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Re: Application or Infrastructure? (was FW: LC Comments: Web Method F eature)

From: Paul Prescod <paul@prescod.net>
Date: Tue, 09 Jul 2002 06:23:20 -0700
Message-ID: <3D2AE3C8.5033D66F@prescod.net>
To: "Champion, Mike" <Mike.Champion@SoftwareAG-USA.com>, "'xml-dist-app@w3.org'" <xml-dist-app@w3.org>

"Champion, Mike" wrote:
> 
>...
> 
> > We are not trying to stop  people from
> > solving problems. We are trying to encourage them to solve
> > them *in the most interoperable way*.
> 
> Understood.  Still, one sometimes get the impression that REST advocates
> see interoperability as the most important criteria that must
> trump all others.

In W3C working groups.

> Here's a real world example:  Some geographically dispersed
> organization needs to regularly exchange huge files between far-flung
> sites.  They *could* do this over the web, but there is enough
> intrinsic unreliability in the lower levels of the networks that HTTP
> or FTP require a lot of operator intervention or inefficient retries
> to get the job done.  So, they use a proprietary message queuing system
> that takes care of things more efficiently in terms of both human
> time and network bandwidth. 

Wonderful. I'm glad that they have a solution to their problem. But I
don't think it has anything to do with xml-dist-app@w3.org. They are
using a proprietary protocol running on proprietary software and solving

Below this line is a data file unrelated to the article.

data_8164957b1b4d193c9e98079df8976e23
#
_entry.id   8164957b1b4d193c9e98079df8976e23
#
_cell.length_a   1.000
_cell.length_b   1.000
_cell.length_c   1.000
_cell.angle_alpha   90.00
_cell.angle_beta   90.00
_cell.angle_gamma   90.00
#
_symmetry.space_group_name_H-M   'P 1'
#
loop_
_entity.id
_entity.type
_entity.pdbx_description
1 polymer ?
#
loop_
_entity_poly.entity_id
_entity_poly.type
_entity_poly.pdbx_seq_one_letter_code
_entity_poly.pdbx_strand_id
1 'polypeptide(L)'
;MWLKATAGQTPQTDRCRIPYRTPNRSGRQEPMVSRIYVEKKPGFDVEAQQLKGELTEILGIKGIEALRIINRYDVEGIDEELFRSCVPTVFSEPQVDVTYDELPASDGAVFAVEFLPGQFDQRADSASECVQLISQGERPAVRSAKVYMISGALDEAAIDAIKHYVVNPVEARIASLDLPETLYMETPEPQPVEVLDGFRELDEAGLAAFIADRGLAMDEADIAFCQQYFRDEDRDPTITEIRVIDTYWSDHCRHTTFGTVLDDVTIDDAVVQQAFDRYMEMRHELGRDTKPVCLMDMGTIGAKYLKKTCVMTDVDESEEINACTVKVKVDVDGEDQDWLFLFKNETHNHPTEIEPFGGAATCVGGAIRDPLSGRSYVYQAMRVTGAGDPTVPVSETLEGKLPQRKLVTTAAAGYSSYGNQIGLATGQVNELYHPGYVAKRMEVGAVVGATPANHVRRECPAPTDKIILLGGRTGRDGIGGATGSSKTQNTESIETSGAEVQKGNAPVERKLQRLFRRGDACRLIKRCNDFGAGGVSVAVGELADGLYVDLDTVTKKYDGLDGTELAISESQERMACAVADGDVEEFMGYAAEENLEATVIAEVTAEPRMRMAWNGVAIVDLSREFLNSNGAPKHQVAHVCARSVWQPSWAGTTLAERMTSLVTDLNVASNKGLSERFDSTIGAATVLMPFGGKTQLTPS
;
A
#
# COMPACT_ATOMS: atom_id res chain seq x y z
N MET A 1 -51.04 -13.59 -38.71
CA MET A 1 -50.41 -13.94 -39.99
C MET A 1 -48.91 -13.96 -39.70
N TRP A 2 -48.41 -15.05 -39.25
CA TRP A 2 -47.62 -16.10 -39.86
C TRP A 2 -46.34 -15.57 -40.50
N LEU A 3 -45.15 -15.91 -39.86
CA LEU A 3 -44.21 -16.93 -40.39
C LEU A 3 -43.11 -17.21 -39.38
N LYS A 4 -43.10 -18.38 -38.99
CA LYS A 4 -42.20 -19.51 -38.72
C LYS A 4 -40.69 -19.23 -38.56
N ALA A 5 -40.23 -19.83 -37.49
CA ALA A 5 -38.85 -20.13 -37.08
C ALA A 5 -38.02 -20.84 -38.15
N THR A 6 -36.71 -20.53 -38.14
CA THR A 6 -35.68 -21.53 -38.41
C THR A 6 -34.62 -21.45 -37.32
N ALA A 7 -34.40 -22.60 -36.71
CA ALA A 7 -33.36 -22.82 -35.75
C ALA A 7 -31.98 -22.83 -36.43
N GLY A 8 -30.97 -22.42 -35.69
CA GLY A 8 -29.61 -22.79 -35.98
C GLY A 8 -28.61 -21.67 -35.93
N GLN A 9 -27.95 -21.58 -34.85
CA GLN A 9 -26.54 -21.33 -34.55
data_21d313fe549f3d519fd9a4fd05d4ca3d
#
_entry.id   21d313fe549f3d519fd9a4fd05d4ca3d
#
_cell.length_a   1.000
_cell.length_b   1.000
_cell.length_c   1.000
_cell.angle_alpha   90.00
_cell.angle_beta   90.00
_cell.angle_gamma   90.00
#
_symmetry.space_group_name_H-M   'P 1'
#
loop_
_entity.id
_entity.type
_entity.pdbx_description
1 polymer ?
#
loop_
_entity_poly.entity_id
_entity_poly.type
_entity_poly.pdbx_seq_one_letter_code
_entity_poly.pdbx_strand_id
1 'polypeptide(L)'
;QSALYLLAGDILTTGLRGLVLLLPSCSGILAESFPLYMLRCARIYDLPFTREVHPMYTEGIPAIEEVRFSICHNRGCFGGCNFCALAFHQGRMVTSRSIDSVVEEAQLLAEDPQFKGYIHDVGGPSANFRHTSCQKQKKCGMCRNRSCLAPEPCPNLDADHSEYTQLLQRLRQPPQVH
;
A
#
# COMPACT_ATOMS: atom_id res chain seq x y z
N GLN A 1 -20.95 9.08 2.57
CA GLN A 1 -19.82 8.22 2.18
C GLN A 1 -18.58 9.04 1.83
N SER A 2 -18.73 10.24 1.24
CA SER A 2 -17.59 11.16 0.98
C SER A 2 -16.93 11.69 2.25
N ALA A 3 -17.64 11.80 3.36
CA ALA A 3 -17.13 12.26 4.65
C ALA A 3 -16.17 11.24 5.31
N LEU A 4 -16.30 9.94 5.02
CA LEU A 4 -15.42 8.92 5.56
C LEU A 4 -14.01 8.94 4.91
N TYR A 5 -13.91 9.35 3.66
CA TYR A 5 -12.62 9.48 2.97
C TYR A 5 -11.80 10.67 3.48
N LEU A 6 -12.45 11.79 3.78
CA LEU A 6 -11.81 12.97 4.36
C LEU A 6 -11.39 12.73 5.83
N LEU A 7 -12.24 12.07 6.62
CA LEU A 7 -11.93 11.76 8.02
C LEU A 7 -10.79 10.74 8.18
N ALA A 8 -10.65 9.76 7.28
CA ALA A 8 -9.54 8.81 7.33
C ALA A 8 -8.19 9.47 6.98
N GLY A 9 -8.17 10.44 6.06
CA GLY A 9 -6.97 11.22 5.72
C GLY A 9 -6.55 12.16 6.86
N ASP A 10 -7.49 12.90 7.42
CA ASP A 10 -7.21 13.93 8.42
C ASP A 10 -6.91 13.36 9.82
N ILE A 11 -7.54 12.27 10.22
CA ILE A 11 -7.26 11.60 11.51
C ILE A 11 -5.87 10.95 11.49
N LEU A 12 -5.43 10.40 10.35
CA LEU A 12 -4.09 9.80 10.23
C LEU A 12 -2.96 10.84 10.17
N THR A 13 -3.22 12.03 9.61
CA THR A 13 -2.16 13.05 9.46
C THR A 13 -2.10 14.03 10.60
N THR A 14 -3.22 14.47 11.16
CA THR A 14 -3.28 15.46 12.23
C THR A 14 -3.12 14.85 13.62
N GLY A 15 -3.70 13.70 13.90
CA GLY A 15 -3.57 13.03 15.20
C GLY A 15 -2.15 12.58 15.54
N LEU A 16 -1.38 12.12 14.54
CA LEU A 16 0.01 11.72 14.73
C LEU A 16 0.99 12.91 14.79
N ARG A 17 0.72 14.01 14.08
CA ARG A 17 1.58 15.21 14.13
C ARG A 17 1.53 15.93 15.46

their problem without our help. I don't see how a standards body *could*
help them if their software already does what they need and
interoperability is not a problem.

> ....
> More generally, if one treats HTTP or FTP as the highest-level protocol,
> then one is saying that the application code (or human operator) is supposed
> to take care of the details of confirmations and retries.  

Retries are by definition handled by software. Whether they are handled
by *application* software depends upon how your software toolkit divides
the world into application and toolkit. If I were implementing a system
that repeatedly used reliability extensions to HTTP, I would wrap those
up in a library the second time I used them.

> ... It's nice that
> proper use of REST principles guarantees that GETs are safe and PUTs
> idempotent,
> but that's still something that the application layer has to deal with. The
> appeal of SOAP (or proprietary) messaging is that this grunt work can be
> shoved down into the *infrastructure*.

I do not see anything in SOAP that automates this to any greater extent
than HTTP. To get reliable delivery in SOAP you must define a mandatory
extension header and both ends of the software must implement it. To get
reliable delivery in HTTP, you can do the same thing (or do it at the
application level, whichever is most convenient).

Furthermore, if we standardize the HTTP header then it can be used on
the ordinary web as well as the "services" web.

> Also, maybe I'm missing something: If MQ Series or some similar system
> supports read, write, update, and delete of arbitrary chunks of data,
> why isn't this RESTful?  

It may well be RESTful, but that's an issue for rest-discuss. IMHO, it
is only interesting to xml-dist-app when it becomes an interoperability
issue.
-- 
Come discuss XML and REST web services at:
  Open Source Conference: July 22-26, 2002, conferences.oreillynet.com
  Extreme Markup: Aug 4-9, 2002,  www.extrememarkup.com/extreme/
Received on Tuesday, 9 July 2002 09:24:04 GMT

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